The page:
Tuesday, 3 June 2014

Choroko with sticky rice and chapattis

This dish does not look pretty, but it tastes good!

We had this a few times in Uganda.  Juliette, who cooked for us, was unsure at first - she felt she should be giving us more meat.  But we loved her traditional Lugbara food: rice and cabbage, white beans and garlic, courgette in groundnut paste, and this yummy stew of mung beans.  

I wish there was another name for mung beans.  The name doesn't do them justice.  They are delish.

Choroko (mung bean stew) with sticky rice and chapattis

It's easy to make.  Soak two cups* of mung beans for 6 hours or overnight.  Rinse, boil in plenty of water for 20-30 minutes.

Meanwhile, saute** two onions until soft and translucent, then add four (yes, four!) cloves of garlic, a teaspoonful of ground coriander and half a teaspoonful of cayenne pepper.  A minute or two later, add a can of chopped tomatoes, and season well.

When the beans are soft, drain them and add two thirds to the tomato mixture.  Mash the rest up before you add them, with a cup of water, as that'll help thicken it up a bit.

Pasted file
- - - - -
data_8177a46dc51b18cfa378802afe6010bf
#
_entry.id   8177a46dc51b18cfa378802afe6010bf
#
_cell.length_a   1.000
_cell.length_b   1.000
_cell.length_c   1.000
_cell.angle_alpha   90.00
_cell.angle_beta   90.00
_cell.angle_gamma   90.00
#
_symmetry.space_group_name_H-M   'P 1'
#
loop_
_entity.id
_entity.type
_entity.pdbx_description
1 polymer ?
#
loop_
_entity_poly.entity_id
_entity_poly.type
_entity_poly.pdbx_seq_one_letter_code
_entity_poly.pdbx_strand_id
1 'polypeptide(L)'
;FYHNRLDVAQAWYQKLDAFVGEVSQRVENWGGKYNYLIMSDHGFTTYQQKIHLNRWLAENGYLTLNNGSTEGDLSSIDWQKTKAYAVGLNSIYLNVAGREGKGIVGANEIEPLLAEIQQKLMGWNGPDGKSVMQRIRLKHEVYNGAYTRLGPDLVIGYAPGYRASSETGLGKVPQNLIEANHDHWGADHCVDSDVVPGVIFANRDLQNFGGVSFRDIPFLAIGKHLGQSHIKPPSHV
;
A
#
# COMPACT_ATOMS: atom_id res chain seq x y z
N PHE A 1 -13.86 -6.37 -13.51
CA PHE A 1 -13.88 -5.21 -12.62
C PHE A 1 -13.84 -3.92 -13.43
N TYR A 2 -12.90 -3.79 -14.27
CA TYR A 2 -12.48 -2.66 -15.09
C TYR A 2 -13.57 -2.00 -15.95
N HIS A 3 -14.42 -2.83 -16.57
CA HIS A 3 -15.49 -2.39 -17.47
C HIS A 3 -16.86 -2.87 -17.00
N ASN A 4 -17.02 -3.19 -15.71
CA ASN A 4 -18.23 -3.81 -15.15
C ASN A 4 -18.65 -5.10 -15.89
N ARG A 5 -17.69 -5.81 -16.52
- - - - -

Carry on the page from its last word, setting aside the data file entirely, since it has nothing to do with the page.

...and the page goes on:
Cook on a medium heat for another 10-15 minutes.

Now, my sister-in-law recently told us she makes her rice in the microwave and it comes out nice and sticky.  So, microwave some basmati rice.

Ugandans serve choroko with chapattis.  I found an easy peasy recipe for gluten-free ones.  Put a cup of gram (chickpea) flour in a bowl.  Add a tablespoonful of olive oil.  While stirring, add up to a cup of warm water.  You won't need the whole cup - don't let it get too sticky, but if it does just add more flour.  Make four balls, roll them flat, and dry-fry for a minute on each side.  They're ready to turn when bubbles rise.

Of course, if you want to be really authentic, you'll scoff it down using your right hand instead of cutlery!  

* Measuring cups are the way to go.  Americans are on to a good thing.
** How do you do an acute accent on Blogger?

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